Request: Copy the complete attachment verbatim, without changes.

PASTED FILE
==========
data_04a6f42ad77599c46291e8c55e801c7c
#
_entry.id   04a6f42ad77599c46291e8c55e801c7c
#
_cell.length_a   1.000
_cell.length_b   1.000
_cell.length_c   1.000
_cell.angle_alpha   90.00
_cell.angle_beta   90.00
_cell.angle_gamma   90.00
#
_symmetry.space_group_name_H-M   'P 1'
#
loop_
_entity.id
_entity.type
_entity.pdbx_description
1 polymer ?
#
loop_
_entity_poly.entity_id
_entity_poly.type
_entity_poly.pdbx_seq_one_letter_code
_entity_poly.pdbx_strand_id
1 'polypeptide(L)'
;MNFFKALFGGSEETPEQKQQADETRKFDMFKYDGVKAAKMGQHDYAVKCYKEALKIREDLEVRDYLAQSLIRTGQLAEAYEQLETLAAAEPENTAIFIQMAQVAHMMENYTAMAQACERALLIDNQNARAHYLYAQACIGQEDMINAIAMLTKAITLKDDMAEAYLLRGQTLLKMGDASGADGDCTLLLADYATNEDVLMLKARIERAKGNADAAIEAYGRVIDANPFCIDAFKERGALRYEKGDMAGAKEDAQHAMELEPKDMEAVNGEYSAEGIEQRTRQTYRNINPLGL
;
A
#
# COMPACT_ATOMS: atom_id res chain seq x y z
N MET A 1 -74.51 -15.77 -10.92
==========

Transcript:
data_04a6f42ad77599c46291e8c55e801c7c
#
_entry.id   04a6f42ad77599c46291e8c55e801c7c
#
_cell.length_a   1.000
_cell.length_b   1.000
_cell.length_c   1.000
_cell.angle_alpha   90.00
_cell.angle_beta   90.00
_cell.angle_gamma   90.00
#
_symmetry.space_group_name_H-M   'P 1'
#
loop_
_entity.id
_entity.type
_entity.pdbx_description
1 polymer ?
#
loop_
_entity_poly.entity_id
_entity_poly.type
_entity_poly.pdbx_seq_one_letter_code
_entity_poly.pdbx_strand_id
1 'polypeptide(L)'
;MNFFKALFGGSEETPEQKQQADETRKFDMFKYDGVKAAKMGQHDYAVKCYKEALKIREDLEVRDYLAQSLIRTGQLAEAYEQLETLAAAEPENTAIFIQMAQVAHMMENYTAMAQACERALLIDNQNARAHYLYAQACIGQEDMINAIAMLTKAITLKDDMAEAYLLRGQTLLKMGDASGADGDCTLLLADYATNEDVLMLKARIERAKGNADAAIEAYGRVIDANPFCIDAFKERGALRYEKGDMAGAKEDAQHAMELEPKDMEAVNGEYSAEGIEQRTRQTYRNINPLGL
;
A
#
# COMPACT_ATOMS: atom_id res chain seq x y z
N MET A 1 -74.51 -15.77 -10.92